Among the may disadvantages of scaling back my internet writing hobby is I now a massive backlog of entries that I tell myself I must do someday, which are now trapped in a bottleneck in my mind. Rather than drag these out to October, here’s all the other books and graphic novels I finished reading in 2021. Some capsules have been truncated to save time and to cut corners in instances where the work left an unmemorable impression on me. As usual, these aren’t ranked or even listed in reading order. They’re simply the order in which I’m grabbing them off the towers that have been sitting next to our computer for months and waiting for me to do this. So LET’S DO THIS.

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Yes, There Are Scenes During and After the “Spider-Man: No Way Home” End Credits

Spider-Man No Way Home!

It wouldn’t be a true Spidey film if Peter didn’t unmask for the final battle.

Here’s the Too Long, Won’t Read version: despite some wonderful interplay among the main cast and the special guests at the heart of the film (and one beautifully meta performance in particular), Spider-Man: No Way Home is my least favorite Marvel Cinematic Universe film since Thor: The Dark World. I’m in the minority on this, but no other 2021 film has aggravated me as much as this box-office leviathan did.

Hope that helps? You’re now free to go. Thanks for stopping by. I do understand. I just need to get the following 5000 words out of my system. Imagine it’s Martin Scorsese’s rapid voice so it’ll move faster.

Still here? Cool, but fair warning: it’s been a long time since I front-loaded a movie entry with a courtesy spoiler alert. There’s no way I can adequately express my reactions without moving beyond the trailer-approved plot points and into its numerous surprises, some of which were foretold on various geek clickbait sites and some of which I predicted from the trailers. Really, the courtesy spoiler alert is for real, anything goes. You might find plenty of reasons for irritation with me, but by venturing beyond the courtesy spoiler alert guard post you hereby forfeit the right to count “AAAHH! SPOILERS!” among them.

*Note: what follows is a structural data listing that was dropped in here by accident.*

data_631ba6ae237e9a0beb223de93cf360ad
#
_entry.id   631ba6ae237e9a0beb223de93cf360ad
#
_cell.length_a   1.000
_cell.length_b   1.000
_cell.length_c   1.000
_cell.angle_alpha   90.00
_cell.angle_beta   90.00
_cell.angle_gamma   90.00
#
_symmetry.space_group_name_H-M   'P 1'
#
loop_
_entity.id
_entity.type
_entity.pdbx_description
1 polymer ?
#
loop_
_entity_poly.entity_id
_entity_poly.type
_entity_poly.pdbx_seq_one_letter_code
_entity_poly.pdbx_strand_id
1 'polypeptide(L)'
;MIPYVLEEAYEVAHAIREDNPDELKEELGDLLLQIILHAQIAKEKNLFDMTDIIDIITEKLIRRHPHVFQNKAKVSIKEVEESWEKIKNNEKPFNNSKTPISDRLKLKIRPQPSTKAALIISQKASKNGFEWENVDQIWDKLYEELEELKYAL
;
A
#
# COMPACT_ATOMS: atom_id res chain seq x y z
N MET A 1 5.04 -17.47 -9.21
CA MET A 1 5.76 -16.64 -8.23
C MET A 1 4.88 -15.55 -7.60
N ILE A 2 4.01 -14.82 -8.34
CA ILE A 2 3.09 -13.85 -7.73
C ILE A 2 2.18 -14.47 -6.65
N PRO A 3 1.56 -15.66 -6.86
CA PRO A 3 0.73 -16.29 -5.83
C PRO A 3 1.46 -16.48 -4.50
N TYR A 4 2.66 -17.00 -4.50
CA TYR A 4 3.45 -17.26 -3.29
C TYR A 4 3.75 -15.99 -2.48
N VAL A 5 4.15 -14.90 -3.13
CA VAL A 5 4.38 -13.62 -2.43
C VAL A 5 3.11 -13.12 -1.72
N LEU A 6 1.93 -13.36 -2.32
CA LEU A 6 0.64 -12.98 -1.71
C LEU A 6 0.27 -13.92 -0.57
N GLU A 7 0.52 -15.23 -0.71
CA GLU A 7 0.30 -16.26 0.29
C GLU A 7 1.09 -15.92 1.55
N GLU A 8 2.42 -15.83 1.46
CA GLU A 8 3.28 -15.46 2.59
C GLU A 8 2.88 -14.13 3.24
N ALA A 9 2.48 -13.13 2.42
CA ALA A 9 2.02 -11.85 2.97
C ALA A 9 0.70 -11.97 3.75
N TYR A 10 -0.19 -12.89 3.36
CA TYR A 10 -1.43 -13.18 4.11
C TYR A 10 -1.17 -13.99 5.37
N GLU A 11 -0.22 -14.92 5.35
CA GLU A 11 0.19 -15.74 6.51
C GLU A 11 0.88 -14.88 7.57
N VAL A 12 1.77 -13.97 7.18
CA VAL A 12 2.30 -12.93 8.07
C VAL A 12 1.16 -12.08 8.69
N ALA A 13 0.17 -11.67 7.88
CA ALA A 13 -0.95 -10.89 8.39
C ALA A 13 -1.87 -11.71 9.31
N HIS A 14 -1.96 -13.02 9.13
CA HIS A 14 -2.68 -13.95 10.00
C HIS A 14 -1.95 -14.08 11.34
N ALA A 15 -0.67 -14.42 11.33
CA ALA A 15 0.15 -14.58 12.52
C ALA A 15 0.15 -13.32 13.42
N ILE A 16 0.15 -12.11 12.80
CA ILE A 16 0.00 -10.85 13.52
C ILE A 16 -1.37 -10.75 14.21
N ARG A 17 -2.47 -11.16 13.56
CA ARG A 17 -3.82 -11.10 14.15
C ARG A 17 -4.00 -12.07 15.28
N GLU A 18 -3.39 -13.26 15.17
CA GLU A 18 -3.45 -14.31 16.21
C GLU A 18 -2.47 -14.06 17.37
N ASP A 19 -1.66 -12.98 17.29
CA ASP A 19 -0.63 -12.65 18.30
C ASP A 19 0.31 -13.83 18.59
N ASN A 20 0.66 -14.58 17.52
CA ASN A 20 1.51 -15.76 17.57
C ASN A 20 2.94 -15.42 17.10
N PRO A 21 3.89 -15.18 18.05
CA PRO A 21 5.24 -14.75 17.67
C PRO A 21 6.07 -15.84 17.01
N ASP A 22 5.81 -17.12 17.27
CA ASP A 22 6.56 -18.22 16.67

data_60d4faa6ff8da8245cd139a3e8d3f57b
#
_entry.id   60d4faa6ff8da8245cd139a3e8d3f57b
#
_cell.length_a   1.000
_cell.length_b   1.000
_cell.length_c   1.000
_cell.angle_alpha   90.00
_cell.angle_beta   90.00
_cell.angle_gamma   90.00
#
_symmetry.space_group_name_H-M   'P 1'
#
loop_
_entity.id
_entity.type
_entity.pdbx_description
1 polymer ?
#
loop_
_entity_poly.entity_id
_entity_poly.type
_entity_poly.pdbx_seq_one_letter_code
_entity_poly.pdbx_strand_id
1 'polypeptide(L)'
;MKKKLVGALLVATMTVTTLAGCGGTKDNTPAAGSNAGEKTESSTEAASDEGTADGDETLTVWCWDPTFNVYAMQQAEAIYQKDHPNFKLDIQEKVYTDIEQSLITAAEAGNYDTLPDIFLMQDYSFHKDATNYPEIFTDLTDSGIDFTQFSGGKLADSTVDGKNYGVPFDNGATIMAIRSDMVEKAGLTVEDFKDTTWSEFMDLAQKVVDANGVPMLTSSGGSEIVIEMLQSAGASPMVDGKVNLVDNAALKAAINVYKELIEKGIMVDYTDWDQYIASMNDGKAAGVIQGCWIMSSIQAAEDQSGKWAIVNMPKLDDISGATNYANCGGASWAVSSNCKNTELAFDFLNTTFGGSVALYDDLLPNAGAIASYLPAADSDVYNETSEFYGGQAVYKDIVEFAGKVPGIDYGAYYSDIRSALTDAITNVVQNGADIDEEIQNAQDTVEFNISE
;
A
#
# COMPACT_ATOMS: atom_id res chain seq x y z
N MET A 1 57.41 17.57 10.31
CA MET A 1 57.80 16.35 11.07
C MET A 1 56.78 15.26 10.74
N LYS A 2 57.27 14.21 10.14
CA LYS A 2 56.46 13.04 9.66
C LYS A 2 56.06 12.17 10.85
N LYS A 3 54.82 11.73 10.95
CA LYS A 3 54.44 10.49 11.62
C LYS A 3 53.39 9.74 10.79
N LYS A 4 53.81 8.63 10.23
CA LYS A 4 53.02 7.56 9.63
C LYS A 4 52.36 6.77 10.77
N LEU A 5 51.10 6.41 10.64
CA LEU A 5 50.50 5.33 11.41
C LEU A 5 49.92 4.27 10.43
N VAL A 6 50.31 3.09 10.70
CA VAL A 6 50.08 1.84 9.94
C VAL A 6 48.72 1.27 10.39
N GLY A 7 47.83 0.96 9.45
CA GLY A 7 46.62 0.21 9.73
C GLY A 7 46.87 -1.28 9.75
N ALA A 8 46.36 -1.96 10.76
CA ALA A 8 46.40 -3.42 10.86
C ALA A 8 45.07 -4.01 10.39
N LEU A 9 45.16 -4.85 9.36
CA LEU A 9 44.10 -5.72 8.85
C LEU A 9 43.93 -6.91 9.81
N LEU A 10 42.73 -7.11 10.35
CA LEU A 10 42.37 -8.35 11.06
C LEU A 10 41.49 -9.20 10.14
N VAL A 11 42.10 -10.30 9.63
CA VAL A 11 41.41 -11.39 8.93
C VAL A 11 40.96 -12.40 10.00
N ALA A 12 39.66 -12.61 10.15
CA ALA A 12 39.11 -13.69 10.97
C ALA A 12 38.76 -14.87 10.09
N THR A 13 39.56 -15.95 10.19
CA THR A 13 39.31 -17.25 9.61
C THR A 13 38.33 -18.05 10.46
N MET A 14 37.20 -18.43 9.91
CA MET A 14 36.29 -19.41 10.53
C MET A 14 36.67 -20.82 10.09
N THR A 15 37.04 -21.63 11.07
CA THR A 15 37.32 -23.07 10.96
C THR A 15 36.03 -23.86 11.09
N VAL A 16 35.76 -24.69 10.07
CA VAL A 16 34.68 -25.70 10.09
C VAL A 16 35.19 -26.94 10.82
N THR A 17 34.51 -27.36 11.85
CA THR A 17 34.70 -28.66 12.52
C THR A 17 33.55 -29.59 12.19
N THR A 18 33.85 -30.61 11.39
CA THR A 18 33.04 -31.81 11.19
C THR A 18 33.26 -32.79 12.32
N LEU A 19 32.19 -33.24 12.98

Once again, for those just joining us: courtesy spoiler alert. Thank you.

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My 2021 Reading Stacks #5

George Takei and Gene Luen Yang!

Once again, patterns emerge from this year’s pile: in this case, Asian-American graphic memoirs.

Previously on Midlife Crisis Crossover:

Welcome once again to our recurring MCC feature in which I scribble capsule reviews of everything I’ve read lately that was published in a physical format over a certain page count with a squarebound spine on it — novels, original graphic novels, trade paperbacks, infrequent nonfiction dalliances, and so on. Due to the way I structure my media-consumption time blocks, the list will always feature more graphic novels than works of prose and pure text, though I do try to diversify my literary diet as time and acquisitions permit.

Occasionally I’ll sneak in a contemporary review if I’ve gone out of my way to buy and read something brand new. Every so often I’ll borrow from my wife or from our local library. But the majority of our spotlighted works are presented years after the rest of the world already finished and moved on from them because I’m drawing from my vast unread pile that presently occupies four oversize shelves comprising thirty-three years of uncontrolled book shopping. I’ve occasionally pruned the pile, but as you can imagine, cut out one unread book and three more take its place.